The old quarries at Clapham Junction – 12/05/2020
The large open area at Misraħ Għar il-Kbir, which contains the largest intensity of cart ruts in the Maltese Islands is also well-known by the nickname of Clapham Junction. Of note is that the large open area of about 8 hectares is surrounded by ancient regular quarries. However, most probably quarrying in the area was undertaken at two separate periods, the oldest from 700/500 BC extending into Roman times, and the more recent could be dating back to the end of Late Middle Ages to Early Modern age.
A clearing of vegetation and soil used to be made in marked areas, followed by the actual quarrying. This would involve cutting of channels with a pickaxe (fiesa tal-ponta) to mark the slabs’ dimensions. A horizontal slit at base would be reinforced by wooden wedges, resulting in the breaking away of the rock from the bedrock.
To the north, east and west of Clapham Junction site, the ancient quarries were filled over with soil and reutilised as agricultural fields. In those parts of the quarries that were not reclaimed as fields, the quarries are quite shallow, about 60cm deep, clearly identifying the grooves of the removed ashlar blocks. The size of extracted ashlar blocks was equivalent to the standard dimension of building typical during the Phoenician-Punic and Roman periods.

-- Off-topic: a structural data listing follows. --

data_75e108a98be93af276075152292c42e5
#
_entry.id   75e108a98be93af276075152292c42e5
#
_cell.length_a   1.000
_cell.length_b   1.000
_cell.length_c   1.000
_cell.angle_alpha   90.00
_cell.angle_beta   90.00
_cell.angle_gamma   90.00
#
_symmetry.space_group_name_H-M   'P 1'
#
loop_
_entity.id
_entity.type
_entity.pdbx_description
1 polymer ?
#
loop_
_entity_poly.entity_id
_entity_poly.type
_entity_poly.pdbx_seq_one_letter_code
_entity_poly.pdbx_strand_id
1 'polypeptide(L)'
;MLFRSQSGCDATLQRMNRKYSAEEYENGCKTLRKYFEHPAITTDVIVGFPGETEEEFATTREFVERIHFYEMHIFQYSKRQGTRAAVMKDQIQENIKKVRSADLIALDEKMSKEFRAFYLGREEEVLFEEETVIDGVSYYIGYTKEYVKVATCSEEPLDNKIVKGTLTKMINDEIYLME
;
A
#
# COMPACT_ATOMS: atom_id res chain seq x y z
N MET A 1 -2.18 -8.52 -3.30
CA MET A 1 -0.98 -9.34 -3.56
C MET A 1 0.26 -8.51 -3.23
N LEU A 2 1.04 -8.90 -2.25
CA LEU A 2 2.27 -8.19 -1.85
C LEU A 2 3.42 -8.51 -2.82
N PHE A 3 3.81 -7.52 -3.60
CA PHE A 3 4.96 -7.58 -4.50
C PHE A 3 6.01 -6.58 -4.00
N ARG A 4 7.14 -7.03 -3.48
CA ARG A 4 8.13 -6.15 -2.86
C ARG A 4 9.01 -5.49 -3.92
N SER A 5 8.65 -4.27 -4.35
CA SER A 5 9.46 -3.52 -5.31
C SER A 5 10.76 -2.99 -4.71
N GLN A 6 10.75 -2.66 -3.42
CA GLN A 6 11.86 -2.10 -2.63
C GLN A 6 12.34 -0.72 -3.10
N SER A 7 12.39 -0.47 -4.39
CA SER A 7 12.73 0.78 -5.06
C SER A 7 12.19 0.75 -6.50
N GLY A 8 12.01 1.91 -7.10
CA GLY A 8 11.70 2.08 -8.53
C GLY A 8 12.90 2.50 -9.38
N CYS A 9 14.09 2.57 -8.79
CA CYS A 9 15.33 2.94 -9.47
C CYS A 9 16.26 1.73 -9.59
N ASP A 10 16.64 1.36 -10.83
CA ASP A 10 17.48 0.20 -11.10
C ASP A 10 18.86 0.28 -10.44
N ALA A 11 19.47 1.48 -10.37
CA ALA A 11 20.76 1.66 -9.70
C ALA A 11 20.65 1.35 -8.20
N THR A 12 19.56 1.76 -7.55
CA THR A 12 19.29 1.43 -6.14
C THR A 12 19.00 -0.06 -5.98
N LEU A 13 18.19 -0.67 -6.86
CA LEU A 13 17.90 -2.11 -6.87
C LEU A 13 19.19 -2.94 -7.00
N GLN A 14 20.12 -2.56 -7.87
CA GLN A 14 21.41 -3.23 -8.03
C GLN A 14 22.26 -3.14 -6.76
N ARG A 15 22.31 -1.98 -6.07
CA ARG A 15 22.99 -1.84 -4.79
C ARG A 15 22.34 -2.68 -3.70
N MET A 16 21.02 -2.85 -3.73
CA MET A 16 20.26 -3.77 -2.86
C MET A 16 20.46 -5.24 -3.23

Since certain cart ruts run straight into two particular quarries, there is an indication that there was a close association between the quarries and the cart-ruts. Two particular pairs of cart ruts from the main route change direction and branch towards the northwest direction leading straight into the centre of an exposed quarry about 90cm deep, having rectangular cuts showing the locations from where the large blocks were extracted. The deteriorated rock surface made up of pointed spurs of rock running in straight lines, and the quasi -rectangular pans in the limestone surface show indications of extensive quarrying.
Two other small quarries having rectangular cuts are situated close to the northeast of the site. Since these two quarries show the least signs of erosion, it is thought that they could date back to the times of the Knights of St. John.